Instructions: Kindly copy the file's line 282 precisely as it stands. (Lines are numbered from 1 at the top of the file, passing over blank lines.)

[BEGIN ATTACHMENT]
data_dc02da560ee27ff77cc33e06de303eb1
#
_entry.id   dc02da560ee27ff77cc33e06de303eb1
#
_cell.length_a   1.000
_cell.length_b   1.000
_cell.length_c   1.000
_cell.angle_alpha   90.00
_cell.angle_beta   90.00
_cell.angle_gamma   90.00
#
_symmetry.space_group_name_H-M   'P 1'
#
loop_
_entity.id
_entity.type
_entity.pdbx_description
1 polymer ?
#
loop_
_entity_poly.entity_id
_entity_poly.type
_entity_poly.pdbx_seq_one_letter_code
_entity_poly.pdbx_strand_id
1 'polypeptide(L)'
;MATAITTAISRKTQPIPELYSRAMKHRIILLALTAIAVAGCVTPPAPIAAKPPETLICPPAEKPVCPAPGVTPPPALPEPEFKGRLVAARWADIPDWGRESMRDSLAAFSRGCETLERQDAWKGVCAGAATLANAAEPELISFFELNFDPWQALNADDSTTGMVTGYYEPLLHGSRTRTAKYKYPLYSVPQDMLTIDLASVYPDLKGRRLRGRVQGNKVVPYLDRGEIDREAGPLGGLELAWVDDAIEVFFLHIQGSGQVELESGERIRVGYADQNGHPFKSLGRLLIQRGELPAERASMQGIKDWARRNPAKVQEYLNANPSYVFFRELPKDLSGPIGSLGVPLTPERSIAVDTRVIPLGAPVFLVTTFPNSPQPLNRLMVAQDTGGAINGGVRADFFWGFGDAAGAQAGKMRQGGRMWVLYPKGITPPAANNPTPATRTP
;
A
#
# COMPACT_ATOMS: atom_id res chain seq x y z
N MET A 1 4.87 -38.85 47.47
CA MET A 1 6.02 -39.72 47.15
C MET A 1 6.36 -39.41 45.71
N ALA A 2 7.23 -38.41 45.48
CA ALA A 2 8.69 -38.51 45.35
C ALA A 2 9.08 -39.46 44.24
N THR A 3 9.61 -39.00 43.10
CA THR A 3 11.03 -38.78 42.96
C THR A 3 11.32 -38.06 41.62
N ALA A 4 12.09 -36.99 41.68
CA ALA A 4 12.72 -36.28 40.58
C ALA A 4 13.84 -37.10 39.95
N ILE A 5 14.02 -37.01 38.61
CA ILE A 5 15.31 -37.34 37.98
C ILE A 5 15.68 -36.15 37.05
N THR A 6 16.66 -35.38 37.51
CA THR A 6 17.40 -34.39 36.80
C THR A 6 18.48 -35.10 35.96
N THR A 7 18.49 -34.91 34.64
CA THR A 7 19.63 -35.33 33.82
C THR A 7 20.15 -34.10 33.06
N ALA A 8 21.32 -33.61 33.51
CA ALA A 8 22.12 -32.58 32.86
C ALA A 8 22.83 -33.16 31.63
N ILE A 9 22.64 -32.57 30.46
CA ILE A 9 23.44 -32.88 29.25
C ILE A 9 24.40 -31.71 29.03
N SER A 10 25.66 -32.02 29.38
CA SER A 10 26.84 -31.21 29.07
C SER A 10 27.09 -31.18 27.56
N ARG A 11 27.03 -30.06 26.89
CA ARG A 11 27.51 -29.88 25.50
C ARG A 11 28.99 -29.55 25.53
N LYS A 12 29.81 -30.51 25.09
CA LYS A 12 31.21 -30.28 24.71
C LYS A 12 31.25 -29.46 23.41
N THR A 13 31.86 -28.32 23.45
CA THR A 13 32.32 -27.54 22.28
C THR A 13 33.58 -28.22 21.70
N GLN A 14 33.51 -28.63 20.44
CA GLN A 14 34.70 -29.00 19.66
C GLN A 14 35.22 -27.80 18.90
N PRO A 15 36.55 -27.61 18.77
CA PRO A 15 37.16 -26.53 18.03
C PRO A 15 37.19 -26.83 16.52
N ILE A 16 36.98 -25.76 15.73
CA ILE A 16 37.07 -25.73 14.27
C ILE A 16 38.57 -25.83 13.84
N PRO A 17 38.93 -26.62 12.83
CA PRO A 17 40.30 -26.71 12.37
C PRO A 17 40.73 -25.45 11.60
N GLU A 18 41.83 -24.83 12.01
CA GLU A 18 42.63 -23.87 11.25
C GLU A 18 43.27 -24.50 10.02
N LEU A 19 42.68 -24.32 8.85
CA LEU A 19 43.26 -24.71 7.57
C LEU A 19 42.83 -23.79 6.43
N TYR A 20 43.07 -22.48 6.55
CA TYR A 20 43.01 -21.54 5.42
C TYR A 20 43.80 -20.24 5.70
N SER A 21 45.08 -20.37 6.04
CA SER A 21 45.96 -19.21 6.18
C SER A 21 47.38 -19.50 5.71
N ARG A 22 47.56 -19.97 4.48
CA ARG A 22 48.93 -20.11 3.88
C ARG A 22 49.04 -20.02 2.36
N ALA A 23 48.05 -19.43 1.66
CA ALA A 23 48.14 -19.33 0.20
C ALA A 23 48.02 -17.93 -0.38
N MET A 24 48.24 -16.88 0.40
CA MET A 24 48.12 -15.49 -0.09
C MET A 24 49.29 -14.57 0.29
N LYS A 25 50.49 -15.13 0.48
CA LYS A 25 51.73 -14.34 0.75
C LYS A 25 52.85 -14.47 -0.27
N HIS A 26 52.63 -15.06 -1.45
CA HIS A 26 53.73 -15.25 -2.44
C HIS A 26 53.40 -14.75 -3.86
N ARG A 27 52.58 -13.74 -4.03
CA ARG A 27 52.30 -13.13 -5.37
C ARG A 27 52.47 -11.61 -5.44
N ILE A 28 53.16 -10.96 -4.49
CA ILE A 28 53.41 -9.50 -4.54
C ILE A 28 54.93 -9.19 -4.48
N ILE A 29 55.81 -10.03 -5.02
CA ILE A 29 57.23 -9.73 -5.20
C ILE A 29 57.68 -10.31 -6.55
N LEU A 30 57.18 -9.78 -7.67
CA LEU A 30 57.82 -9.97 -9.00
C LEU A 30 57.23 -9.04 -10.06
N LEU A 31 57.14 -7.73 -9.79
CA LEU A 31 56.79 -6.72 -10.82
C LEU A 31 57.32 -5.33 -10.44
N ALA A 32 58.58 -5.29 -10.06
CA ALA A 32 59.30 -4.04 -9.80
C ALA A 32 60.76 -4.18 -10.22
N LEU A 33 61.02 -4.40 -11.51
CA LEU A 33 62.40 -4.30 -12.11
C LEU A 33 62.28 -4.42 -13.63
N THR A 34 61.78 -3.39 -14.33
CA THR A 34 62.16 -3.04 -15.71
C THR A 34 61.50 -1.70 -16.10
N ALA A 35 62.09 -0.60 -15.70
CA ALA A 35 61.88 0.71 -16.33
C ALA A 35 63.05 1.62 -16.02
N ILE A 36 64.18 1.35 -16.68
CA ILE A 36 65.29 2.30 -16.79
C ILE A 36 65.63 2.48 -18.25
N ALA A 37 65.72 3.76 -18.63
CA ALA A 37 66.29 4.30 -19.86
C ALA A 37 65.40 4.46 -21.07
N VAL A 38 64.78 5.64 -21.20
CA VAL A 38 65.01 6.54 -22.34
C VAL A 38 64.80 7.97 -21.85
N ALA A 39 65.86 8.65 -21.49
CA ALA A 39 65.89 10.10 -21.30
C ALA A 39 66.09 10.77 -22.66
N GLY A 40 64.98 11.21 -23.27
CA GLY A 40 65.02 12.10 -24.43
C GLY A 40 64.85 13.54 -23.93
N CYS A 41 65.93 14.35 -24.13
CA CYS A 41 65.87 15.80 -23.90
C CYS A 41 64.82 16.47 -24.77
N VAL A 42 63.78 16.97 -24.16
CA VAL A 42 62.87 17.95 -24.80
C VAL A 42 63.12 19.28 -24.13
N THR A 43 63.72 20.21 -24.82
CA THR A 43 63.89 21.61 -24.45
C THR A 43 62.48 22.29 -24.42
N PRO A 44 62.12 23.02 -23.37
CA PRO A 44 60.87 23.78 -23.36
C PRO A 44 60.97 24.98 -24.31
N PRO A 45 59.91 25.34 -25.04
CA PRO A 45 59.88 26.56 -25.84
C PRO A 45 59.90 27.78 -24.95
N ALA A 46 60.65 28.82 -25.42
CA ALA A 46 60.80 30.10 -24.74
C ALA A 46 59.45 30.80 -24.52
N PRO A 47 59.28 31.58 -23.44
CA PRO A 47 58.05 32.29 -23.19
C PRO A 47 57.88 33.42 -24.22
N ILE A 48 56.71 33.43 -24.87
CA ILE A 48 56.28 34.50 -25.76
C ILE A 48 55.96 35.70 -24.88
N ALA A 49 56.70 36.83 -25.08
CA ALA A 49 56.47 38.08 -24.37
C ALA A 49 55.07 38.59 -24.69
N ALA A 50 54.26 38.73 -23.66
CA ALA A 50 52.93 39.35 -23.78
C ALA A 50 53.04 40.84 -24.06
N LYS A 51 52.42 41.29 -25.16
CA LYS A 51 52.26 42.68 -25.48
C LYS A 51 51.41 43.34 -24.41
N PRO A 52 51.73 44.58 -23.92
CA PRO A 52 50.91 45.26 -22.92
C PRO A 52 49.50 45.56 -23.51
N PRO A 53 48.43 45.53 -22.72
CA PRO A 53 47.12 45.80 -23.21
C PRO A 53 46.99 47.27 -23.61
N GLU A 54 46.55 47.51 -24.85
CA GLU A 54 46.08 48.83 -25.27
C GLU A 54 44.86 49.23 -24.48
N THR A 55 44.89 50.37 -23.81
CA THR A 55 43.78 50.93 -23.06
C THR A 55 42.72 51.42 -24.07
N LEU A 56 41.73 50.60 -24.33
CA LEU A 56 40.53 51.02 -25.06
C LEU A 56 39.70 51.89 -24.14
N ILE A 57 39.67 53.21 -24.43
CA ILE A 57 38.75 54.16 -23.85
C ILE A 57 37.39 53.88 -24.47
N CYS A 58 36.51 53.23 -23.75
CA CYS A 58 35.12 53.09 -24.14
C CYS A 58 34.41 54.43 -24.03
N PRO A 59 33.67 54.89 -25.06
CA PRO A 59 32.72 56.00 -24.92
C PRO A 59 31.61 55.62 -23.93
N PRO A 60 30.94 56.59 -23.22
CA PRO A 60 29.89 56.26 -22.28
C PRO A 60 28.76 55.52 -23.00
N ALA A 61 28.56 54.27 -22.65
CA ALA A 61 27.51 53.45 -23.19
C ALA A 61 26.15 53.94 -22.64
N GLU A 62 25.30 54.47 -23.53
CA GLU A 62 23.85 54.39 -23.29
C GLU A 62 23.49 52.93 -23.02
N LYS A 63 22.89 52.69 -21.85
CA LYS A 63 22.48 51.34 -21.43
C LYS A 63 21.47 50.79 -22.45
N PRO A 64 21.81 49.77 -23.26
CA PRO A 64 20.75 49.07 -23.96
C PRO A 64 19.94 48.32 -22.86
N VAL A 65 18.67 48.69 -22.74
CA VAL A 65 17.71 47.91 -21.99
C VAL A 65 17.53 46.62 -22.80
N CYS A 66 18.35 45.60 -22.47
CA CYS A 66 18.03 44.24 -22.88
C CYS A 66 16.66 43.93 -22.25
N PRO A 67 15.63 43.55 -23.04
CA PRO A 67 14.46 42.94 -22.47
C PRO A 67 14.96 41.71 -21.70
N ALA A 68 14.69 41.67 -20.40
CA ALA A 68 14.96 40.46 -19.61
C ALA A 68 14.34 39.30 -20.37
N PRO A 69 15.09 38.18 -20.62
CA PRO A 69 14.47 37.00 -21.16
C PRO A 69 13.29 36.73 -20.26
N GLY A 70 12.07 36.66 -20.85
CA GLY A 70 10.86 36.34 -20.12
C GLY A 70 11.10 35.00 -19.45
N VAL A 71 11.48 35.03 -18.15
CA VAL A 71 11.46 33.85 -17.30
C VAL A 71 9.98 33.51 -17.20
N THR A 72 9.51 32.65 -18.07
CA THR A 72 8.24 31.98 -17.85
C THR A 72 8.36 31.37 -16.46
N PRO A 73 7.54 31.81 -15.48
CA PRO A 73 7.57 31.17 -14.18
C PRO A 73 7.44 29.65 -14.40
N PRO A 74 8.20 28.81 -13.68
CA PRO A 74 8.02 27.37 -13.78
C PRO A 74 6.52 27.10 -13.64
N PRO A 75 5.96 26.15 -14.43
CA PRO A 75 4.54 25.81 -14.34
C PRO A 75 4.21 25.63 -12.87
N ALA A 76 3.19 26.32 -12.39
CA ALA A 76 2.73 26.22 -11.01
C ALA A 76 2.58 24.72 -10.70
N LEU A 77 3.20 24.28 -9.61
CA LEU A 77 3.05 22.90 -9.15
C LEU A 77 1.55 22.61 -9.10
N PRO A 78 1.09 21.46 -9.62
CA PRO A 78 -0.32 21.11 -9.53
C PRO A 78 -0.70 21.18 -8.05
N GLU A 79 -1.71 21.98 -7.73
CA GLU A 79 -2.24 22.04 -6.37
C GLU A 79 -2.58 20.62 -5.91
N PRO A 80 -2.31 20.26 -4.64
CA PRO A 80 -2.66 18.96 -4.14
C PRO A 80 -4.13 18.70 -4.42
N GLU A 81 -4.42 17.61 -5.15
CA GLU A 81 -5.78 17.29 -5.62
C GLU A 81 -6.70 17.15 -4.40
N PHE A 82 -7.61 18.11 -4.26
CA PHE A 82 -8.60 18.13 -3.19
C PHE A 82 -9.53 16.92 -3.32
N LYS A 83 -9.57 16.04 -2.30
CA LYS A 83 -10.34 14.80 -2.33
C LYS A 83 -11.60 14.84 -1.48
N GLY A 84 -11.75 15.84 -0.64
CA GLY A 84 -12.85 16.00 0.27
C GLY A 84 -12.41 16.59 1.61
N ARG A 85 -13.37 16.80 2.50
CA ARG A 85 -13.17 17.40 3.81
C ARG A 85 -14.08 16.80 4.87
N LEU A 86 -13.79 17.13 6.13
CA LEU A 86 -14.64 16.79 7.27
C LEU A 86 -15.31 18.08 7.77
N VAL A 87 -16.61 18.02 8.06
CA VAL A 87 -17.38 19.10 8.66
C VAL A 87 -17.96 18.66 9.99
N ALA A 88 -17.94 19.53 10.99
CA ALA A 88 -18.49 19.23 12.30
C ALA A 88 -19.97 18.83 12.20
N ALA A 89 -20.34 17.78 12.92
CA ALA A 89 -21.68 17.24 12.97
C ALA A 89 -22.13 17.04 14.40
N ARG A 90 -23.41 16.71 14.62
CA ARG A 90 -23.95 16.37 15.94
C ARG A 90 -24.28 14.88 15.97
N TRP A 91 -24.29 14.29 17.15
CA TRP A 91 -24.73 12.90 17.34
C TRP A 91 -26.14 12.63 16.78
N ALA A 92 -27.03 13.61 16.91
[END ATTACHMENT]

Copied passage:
C GLY A 84 -12.41 16.59 1.61